You and me got jobs to do. You do what you’re told. If you don’t, I’ll be climbing up your sorry asses twenty four hours a day. (I had heard “sorry asses” so often I thought it might be a rank. Later I learned it was—Airman Basic) Anyway he went on. Last night you heard some sergeants screaming, calling their men names and so on. I don’t believe in that. We got to get through as best we can with the least amount of aggravations—don’t like no aggravations. He stopped near the door to the latrine and faced us. One more little thing. I don’t like debriss around my barracks. He made the “ess” sound at the end of debris. I didn’t volunteer anything. Maybe another time when it’s just the two of us in the day room discussing Proust over brandy and cigars I’ll mention the s in debris is silent. At any rate, he began pacing up and down the center aisle looking at the floor as if searching. If you see any debriss, pick it up. He shuddered. Debriss is someone else’s disgusting filth and if it accumulates—especially chewing gum wrappers and cigarette butts—if it accumulates—cigarette butts are the worst—stink and when they stink—germs in the butts—debriss multiplies—maggots—oh—candy wrappers—don’t want to live with no filthy maggots from stinkin’—debriss. It’s those godless commies—spreadin’ debriss around in the middle of the night to weaken us—drag us down to the godless gutters of filth they live in. Beads of perspiration dotted his forehead. He shouted, this barracks will not be a filthy godless gutter. He shuddered, brushed his arms as if to rid them of debriss. He stood still, back to us, slapping at maggots in his ears. I wished I had some steel bearings to give him to roll around in his hand like Humphrey Bogart in Caine Mutiny. But I didn’t.
Excuse me. He disappeared into the latrine. We looked at each other in silence—some resumed scratching their crotches, then the sound of running water. When it stopped, we heard paper towels cranking out of a dispenser on the wall. He emerged with his hands full of them, vigorously drying his arms and wiping his ears. He threw the towels into the trash, straightened and ran his thumbs around the inside of his pant waist then dismissed us.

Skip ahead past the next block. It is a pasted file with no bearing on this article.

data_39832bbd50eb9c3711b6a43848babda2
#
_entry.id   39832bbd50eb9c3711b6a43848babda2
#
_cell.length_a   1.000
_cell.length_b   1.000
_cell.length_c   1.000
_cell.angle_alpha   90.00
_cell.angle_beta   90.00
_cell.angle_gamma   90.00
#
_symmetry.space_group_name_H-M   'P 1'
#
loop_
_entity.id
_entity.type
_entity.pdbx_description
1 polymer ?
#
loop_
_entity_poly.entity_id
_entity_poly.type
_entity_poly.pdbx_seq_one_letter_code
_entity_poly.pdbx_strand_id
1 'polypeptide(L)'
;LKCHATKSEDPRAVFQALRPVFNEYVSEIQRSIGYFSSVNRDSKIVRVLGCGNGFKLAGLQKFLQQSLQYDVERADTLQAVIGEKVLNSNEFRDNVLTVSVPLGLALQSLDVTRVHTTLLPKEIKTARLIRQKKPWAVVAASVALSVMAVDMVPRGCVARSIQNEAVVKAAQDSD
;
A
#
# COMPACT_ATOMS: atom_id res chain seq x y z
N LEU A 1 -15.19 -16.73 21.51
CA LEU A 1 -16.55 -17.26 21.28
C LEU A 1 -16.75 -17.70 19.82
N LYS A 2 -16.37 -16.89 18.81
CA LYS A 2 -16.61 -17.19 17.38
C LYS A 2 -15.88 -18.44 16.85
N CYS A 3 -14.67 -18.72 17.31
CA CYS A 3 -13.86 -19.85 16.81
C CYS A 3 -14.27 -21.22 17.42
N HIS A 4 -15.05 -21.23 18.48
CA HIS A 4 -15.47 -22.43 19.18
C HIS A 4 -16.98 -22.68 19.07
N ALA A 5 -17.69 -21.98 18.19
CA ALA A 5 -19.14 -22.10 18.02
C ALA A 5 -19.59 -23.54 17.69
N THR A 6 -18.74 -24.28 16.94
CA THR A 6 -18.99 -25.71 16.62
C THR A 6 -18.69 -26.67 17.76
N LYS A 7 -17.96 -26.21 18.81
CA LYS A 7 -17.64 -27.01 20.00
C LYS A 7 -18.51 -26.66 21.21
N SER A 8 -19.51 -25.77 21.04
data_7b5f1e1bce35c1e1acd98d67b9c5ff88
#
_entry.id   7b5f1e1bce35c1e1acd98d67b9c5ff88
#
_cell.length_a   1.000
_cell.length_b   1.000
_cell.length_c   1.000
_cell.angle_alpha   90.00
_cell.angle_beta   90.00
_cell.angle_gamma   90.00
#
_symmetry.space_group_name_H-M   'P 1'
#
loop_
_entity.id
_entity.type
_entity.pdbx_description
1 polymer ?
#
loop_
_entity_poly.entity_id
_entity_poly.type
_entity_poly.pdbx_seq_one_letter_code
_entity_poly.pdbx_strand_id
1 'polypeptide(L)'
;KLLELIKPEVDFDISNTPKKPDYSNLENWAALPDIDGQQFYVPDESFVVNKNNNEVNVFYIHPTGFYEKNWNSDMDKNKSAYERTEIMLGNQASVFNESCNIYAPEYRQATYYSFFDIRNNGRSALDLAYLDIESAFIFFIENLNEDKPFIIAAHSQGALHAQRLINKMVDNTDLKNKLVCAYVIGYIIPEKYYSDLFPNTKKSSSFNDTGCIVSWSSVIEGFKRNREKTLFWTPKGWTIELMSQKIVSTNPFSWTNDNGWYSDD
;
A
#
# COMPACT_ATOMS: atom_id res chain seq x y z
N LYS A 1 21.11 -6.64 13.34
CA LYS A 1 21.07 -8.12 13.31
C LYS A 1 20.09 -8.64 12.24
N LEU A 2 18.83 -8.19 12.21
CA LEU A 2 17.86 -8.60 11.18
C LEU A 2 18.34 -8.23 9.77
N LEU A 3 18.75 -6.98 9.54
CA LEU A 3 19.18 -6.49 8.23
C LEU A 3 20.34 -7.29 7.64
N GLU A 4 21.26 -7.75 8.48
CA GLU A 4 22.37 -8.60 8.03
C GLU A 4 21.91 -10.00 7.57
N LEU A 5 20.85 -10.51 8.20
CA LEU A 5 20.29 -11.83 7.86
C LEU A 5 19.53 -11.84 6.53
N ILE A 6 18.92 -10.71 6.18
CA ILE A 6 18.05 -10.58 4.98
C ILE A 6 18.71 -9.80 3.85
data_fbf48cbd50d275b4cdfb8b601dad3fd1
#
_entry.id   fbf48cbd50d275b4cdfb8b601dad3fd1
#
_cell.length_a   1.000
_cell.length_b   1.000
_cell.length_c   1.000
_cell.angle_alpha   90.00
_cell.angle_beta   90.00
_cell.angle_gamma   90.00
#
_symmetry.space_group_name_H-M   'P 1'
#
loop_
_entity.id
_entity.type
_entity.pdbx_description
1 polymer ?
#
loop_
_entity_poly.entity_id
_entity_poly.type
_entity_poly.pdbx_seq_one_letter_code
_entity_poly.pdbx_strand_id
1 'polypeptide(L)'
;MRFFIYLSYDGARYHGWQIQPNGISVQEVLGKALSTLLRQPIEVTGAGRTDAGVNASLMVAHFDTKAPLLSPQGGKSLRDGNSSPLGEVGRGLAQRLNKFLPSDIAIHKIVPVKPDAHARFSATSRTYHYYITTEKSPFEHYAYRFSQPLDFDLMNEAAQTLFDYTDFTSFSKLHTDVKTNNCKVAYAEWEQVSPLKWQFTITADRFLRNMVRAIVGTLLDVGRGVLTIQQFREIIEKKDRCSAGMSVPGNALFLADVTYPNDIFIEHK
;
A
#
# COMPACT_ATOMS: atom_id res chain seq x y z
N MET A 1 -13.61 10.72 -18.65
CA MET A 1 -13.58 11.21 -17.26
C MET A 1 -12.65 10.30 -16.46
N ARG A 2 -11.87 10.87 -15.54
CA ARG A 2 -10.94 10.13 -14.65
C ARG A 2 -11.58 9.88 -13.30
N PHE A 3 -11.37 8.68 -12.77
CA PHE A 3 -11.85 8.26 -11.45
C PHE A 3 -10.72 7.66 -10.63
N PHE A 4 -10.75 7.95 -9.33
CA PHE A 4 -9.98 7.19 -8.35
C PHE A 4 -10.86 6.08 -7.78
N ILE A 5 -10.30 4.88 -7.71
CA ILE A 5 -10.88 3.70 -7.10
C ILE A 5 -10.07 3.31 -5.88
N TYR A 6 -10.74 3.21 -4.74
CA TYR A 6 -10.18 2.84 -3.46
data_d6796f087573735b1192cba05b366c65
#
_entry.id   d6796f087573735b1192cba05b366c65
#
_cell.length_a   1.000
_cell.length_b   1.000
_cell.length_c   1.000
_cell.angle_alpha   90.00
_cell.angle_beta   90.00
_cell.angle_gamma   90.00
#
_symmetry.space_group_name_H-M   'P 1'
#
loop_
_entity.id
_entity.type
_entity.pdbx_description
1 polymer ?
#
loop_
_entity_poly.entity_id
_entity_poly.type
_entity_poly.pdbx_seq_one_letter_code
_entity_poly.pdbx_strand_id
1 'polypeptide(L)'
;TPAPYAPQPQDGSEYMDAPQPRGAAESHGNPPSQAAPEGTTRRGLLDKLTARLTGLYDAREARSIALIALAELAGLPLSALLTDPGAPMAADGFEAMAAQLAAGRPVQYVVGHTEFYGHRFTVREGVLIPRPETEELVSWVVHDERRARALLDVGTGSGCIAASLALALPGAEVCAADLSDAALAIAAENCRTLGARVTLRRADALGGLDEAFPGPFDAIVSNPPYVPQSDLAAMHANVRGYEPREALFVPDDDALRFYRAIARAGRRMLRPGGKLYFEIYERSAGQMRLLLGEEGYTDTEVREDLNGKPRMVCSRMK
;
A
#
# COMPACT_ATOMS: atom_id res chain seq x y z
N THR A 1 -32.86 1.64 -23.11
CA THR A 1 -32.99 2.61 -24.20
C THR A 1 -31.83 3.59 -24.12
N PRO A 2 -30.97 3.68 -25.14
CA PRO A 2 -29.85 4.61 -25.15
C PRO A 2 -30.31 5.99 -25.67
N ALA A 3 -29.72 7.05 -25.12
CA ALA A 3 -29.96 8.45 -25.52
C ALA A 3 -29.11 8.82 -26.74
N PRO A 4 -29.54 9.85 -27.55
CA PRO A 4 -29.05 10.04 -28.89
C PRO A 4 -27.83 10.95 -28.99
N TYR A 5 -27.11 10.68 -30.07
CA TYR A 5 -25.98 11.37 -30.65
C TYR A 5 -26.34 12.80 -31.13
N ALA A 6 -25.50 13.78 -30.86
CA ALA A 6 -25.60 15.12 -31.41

So it went.
At five a loudspeaker attached to a nearby pole erupted with a series of loud scratches from a worn out record followed by a blaring trumpet blowing Reveille. A few minutes later we formed up outside and started our day.
The thrumming routine of basic training was under way.
So it went.
© 2017 Doug Elwell
Doug Elwell grew up on the prairie of rural east central Illinois. His stories feature the characters, lore, and culture of that region. He explores the depth and richness of the inner lives of its people and communities. He is an occasional contributor to The Australia Times. His work has also appeared in The Oakland Independent, Ignite Your Passion: Kindle Your Inner Spark, True Stories Well Told, Every Writer’s Resource, Writers Grapevine, Ruminate and Midwestern Gothic literary journal. He has a Kindle novel, Charlie, available from the War Writer’s Campaign at www.warwriterscampaign.org. Proceeds from purchases go directly to the campaign, a non-profit that helps re-integrate veterans into society following their deployments. Doug can be contacted via email at: email@example.com.